5) fIREHOSE - Don't let the name fool you, this is basically The Minutemen, reformed with new guitarist Ed Crawford after original guitarist D. Boon's tragic death in 1987.  A fine band in their own right that produced a couple of near classic albums, don't expect to hear any Minutemen tracks, but as the bands had almost identical styles, that Minutemen spirit will live on.  This is the first time the band has performed since the once again, a very special, rare get. Expect a blitzkrieg set of over twenty songs.

6) Noel Gallagher's High Flying Birds - Oasis's principal songwriter returns to Coachella with his own band this time, but expect either an early evening or stage closing set composed as much from Oasis standards as original High Flying Birds material.  Not a show I'm personally excited about, but given how mellow Saturday night projects to be, could be a welcome change of pace.

For a Spotify! playist profiling Saturday's Reunions and Past Masters, click here!

1) Bon Iver - You know you've crossed over to the mainstream when Justin Timberlake starts parodying you on Saturday Night Live, but I hope the public's embrace of Bon Iver doesn't dissuade more cynical hipster types from seeing this set, because Bon Iver's Justin Vernon may be the most significant pop artist of the moment, and the surest bet for a great set at the entire festival.  Ever since breaking through with his raw, spare debut For Emma, Forever Ago, the best album of 2008, Vernon has been everywhere, leaving a relentless trail of excellence in his wake.  In addition to his lush 2011 self-titled follow up, which was Pitchfork's album of the year, he was a big collaborator on Kanye West's My Beautiful Dark Twisted Fantasy, Anais Mitchell's wonderful Hadestown, The National's High Violet, Volcano Choir's Unmap, and Gayngs 80s R&B kitsch exploration Relayted.  On top of that, the nine-piece act he is presently traveling with is simply killing it live.  I haven't seen him yet myself, but many good friends I trust emphatically all have, and say his recent shows rank among the best concert experiences they have ever witnessed. So, one caveat, if you are one of the few unfamiliar with Bon Iver, this is an exceptionally mellow, soft rock act, but as long as that idea in itself isn't a turn off, be sure to attend and let the washes of lush beauty roll over your body.  Expect massive crowds at a mainstage set just before headliner Radiohead, and I highly recommend viewing from the left side of the stage, to minimize any sound bleed that may be floating over from the outdoor theater.  This is my personal number one must see for the entire weekend.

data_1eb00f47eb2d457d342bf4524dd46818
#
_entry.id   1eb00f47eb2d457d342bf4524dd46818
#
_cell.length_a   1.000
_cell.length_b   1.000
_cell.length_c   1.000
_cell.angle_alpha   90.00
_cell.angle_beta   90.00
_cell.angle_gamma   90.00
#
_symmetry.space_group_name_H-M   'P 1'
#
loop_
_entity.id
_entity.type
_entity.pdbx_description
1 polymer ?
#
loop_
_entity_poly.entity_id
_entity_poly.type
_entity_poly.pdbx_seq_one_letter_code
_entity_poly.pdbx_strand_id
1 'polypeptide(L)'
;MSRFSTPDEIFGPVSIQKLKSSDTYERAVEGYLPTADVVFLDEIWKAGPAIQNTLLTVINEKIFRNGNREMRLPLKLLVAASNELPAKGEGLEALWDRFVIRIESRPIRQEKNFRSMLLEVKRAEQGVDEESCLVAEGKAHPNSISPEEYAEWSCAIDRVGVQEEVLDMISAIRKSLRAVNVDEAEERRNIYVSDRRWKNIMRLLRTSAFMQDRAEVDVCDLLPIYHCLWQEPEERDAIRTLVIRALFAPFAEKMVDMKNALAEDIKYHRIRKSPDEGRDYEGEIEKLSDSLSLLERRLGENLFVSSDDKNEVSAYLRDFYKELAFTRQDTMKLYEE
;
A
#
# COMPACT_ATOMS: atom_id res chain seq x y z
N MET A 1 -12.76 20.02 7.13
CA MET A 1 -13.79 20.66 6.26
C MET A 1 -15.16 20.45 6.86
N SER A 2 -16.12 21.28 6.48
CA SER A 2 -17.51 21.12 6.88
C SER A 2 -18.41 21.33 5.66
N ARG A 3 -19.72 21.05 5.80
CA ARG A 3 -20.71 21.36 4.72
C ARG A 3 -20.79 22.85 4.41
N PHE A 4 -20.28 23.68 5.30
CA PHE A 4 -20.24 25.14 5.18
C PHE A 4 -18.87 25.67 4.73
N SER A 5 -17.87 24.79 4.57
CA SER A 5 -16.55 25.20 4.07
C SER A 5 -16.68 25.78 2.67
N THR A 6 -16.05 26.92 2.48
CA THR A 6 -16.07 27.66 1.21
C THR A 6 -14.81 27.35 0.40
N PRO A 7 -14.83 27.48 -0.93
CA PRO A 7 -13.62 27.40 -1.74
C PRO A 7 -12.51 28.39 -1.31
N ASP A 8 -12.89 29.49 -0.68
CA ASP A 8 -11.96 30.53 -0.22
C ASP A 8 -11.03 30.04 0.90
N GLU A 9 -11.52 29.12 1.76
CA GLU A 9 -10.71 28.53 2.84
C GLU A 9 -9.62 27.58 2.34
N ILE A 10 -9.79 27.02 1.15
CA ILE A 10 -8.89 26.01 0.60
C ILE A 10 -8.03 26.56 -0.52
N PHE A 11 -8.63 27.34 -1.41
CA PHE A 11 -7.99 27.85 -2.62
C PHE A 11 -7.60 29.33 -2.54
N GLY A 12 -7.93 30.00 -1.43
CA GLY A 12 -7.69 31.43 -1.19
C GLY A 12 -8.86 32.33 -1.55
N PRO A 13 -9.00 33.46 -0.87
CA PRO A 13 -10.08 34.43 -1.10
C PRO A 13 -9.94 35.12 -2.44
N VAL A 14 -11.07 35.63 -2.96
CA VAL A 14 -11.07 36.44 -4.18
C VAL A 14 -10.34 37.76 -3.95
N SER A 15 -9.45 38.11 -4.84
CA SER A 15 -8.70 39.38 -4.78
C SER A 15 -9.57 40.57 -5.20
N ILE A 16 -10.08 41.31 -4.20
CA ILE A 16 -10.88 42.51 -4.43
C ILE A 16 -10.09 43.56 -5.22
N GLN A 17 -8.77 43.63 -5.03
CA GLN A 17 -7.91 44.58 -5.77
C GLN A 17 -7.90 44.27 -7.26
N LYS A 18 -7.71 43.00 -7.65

2) Tune-Yards - Another 2011 critical darling, this indie-act destroyed at last year's Pitchfork Festival and may be the freshest artist out there right now.  Fronted by the unbelievably unique Merrill Garbus, a white woman with an androgynous voice that ranges from the gentlest of feminine coos to explosive roars that sound like a raging male Rastafarian, there has never, ever been a voice like hers before.  Couple that voice with a highly adventurous, in-your-face, everything-but-the-kitchen sink indie sound that draws from Afro-pop, reggae, electronica, classic avant-gardists like Captain Beefheart, and folk legends like Woodie Guthrie, and you've got the makings for a definite best set of the entire weekend contender. Expect a mid-afternoon set in one of the tents, and get there a few minutes early, her show will be packed.  If you check out one artist you haven't heard of before in this year's line-up, it should be Tune-Yards.